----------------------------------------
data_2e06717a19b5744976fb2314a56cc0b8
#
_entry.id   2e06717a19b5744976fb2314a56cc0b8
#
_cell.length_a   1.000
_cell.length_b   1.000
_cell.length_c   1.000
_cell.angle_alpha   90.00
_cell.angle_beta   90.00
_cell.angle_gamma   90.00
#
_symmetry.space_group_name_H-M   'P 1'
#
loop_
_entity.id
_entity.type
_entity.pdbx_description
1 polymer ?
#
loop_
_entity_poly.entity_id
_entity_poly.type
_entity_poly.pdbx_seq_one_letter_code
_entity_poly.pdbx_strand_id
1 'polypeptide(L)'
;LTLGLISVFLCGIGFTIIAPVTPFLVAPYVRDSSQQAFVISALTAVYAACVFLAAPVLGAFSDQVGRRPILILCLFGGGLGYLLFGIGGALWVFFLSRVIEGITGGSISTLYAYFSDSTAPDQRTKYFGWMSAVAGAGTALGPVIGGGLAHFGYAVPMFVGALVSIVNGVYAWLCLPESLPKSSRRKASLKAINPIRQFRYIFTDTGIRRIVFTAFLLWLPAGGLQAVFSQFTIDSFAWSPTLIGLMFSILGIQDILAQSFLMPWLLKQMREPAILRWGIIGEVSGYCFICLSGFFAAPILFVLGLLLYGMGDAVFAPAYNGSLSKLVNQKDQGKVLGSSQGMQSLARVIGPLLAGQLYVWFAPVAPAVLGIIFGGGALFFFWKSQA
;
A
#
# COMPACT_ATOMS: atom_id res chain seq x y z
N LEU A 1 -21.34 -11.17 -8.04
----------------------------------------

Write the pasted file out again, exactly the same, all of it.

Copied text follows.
data_2e06717a19b5744976fb2314a56cc0b8
#
_entry.id   2e06717a19b5744976fb2314a56cc0b8
#
_cell.length_a   1.000
_cell.length_b   1.000
_cell.length_c   1.000
_cell.angle_alpha   90.00
_cell.angle_beta   90.00
_cell.angle_gamma   90.00
#
_symmetry.space_group_name_H-M   'P 1'
#
loop_
_entity.id
_entity.type
_entity.pdbx_description
1 polymer ?
#
loop_
_entity_poly.entity_id
_entity_poly.type
_entity_poly.pdbx_seq_one_letter_code
_entity_poly.pdbx_strand_id
1 'polypeptide(L)'
;LTLGLISVFLCGIGFTIIAPVTPFLVAPYVRDSSQQAFVISALTAVYAACVFLAAPVLGAFSDQVGRRPILILCLFGGGLGYLLFGIGGALWVFFLSRVIEGITGGSISTLYAYFSDSTAPDQRTKYFGWMSAVAGAGTALGPVIGGGLAHFGYAVPMFVGALVSIVNGVYAWLCLPESLPKSSRRKASLKAINPIRQFRYIFTDTGIRRIVFTAFLLWLPAGGLQAVFSQFTIDSFAWSPTLIGLMFSILGIQDILAQSFLMPWLLKQMREPAILRWGIIGEVSGYCFICLSGFFAAPILFVLGLLLYGMGDAVFAPAYNGSLSKLVNQKDQGKVLGSSQGMQSLARVIGPLLAGQLYVWFAPVAPAVLGIIFGGGALFFFWKSQA
;
A
#
# COMPACT_ATOMS: atom_id res chain seq x y z
N LEU A 1 -21.34 -11.17 -8.04